Newcastle Programme

The Newcastle Programme was a statement of policies passed by the representatives of the English and Welsh Liberal Associations meeting at the annual conference of the National Liberal Federation (NLF) in Newcastle upon Tyne in 1891. The centrepiece of the Newcastle Programme was the primacy of Irish Home Rule, but associated with it were a raft of other reforms, in particular: taxation of land values; abolition of entail; extension of smallholdings; reform of the Lords; shorter parliaments; district and parish councils; registration reform and abolition of plural voting; local veto on drink sales; employers' liability for workers' accidents and disestablishment of the Church of England in Wales and Scotland.[1][2]

In the short run it proved a political liability. Liberals won the 1892 United Kingdom general election but failed to enact the Newcastle Programme. They were on the losing side in the 1895 United Kingdom general election and remained out of power until their landslide win in the 1906 United Kingdom general election. The Newcastle Programme was important for two reasons; first, it gave the Liberal party a Radical agenda[3] on which to fight the next general election and second, the detailed 'shopping list' of policies it adopted was innovatory in British politics, setting a precedent for modern political parties. Today ordinary members of all major political parties participate in policy development and the parties present the electorate with a programme or manifesto for government, agreed or endorsed in some way by their members.

Liberal campaigningEdit

The Liberal Party's leading pioneer of organised campaigning had been Joseph Chamberlain. In 1885, he put forward the Radical Programme, unauthorised by the party leadership, as an election manifesto for using the constructive power of the state but Liberal leader William Ewart Gladstone subverted Chamberlain's efforts, co-opting the NLF for mainstream Liberalism. By adopting Home Rule for Ireland as his banner, Gladstone trumped the Radical Programme, driving Chamberlain out of the party to form the Liberal Unionists. In the great schism of 1886 over Home Rule, the NLF deserted Chamberlain to remain loyal to Gladstone.[4]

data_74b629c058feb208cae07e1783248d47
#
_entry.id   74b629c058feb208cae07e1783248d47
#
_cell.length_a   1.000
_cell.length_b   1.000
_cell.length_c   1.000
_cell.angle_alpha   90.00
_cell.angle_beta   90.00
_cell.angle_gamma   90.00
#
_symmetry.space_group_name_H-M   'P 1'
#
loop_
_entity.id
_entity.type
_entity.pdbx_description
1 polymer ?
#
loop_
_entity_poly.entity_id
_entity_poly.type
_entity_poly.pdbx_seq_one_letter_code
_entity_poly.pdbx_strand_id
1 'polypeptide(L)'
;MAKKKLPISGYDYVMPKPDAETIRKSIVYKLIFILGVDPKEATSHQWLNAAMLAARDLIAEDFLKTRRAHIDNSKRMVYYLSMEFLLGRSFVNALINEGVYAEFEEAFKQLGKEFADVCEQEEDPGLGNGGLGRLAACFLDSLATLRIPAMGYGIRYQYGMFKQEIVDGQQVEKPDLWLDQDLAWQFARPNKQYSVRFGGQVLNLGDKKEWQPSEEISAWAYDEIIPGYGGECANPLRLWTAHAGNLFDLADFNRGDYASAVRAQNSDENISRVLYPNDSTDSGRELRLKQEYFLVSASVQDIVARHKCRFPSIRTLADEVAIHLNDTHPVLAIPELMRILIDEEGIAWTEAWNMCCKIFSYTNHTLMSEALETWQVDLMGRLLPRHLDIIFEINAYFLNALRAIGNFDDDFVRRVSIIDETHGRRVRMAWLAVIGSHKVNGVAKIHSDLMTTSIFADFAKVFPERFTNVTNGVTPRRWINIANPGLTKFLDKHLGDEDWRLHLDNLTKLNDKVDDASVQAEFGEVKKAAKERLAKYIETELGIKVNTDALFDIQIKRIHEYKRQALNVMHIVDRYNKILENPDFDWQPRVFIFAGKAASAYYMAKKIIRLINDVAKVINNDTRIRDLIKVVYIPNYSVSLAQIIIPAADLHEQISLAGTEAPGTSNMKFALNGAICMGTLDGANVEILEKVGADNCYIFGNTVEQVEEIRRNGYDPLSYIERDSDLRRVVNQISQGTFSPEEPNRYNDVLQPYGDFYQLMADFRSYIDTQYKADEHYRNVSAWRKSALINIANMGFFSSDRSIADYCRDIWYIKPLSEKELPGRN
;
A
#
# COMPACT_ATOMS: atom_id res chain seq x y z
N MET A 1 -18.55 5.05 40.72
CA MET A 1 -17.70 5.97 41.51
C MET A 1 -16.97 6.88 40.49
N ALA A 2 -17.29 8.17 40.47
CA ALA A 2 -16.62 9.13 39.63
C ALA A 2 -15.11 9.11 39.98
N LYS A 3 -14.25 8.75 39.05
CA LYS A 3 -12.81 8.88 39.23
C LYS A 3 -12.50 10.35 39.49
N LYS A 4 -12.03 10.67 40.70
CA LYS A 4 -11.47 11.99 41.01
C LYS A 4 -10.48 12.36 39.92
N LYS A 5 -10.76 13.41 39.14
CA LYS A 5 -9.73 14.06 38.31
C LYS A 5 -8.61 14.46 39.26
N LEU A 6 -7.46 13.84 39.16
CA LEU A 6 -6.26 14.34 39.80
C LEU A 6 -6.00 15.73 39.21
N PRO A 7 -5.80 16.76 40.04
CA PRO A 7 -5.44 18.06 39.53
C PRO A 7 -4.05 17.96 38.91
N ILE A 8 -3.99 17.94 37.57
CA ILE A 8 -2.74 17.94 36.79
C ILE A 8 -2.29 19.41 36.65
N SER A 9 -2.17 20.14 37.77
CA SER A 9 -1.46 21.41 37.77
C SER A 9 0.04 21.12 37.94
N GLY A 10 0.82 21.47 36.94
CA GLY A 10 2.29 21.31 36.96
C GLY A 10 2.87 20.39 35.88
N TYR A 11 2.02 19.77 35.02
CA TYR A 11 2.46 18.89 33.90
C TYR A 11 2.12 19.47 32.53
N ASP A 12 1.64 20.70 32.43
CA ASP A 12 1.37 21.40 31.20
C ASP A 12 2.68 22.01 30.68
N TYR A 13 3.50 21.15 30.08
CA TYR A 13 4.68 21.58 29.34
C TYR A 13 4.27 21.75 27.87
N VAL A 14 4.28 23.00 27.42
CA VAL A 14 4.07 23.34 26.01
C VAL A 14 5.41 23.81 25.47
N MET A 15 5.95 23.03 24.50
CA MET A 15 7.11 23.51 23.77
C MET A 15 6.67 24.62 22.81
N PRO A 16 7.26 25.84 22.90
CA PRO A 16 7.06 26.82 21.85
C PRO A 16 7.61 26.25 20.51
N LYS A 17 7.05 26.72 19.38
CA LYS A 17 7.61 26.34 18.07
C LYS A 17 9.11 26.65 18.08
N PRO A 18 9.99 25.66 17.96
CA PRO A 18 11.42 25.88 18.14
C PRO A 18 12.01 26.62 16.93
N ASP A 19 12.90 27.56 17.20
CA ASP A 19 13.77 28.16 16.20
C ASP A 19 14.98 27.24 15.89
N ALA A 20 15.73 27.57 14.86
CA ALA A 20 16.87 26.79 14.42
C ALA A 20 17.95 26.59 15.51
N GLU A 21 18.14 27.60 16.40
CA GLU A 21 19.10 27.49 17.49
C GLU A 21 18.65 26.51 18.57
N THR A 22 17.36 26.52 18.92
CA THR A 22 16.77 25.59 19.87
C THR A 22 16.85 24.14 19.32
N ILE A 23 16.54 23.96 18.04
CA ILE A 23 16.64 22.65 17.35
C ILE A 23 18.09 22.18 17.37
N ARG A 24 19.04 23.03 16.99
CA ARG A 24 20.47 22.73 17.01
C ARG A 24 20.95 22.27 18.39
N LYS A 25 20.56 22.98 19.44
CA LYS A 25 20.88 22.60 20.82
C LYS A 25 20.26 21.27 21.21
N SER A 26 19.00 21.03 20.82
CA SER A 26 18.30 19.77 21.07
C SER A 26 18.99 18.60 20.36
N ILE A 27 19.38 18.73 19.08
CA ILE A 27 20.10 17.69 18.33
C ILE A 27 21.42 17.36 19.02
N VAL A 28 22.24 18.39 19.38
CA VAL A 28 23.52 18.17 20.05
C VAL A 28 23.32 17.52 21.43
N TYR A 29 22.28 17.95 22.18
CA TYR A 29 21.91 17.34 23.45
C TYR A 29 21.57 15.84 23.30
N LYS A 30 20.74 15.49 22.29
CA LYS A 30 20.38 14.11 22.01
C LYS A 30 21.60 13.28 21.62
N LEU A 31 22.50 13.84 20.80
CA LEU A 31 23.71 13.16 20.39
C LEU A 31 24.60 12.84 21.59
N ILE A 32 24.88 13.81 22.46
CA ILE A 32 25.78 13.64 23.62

Home RuleEdit

Between 1886 and 1891, Home Rule dominated Liberal policy debates but two events damaged their Irish allies. In 1887, The Times published letters, implicating Charles Stewart Parnell, the Irish Home Rule party leader, in the Phoenix Park murders of a government minister and a civil servant, although a high-profile government inquiry later discovered the letters to be forgeries. In 1890, the divorce of Katharine O'Shea, which identified Parnell as Mrs O'Shea's lover, split the Irish party and scandalised nonconformist Liberals. The split in the Irish Home Rule party in 1890 weakened the likelihood of a successful Home Rule Bill. At the 1891 meeting of the NLF in Newcastle upon Tyne Gladstone reaffirmed the primacy of Home Rule, but associated it with reforms on the mainland by adopting various proposals of the NLF Council, in particular: land reform; reform of the Lords; shorter parliaments; district and parish councils; registration reform and abolition of plural voting; local veto on drink sales; employers' liability for workers' accidents; Scottish and Welsh disestablishment.[1] The Newcastle programme was to be the solution to these dilemmas, a manifesto for British government.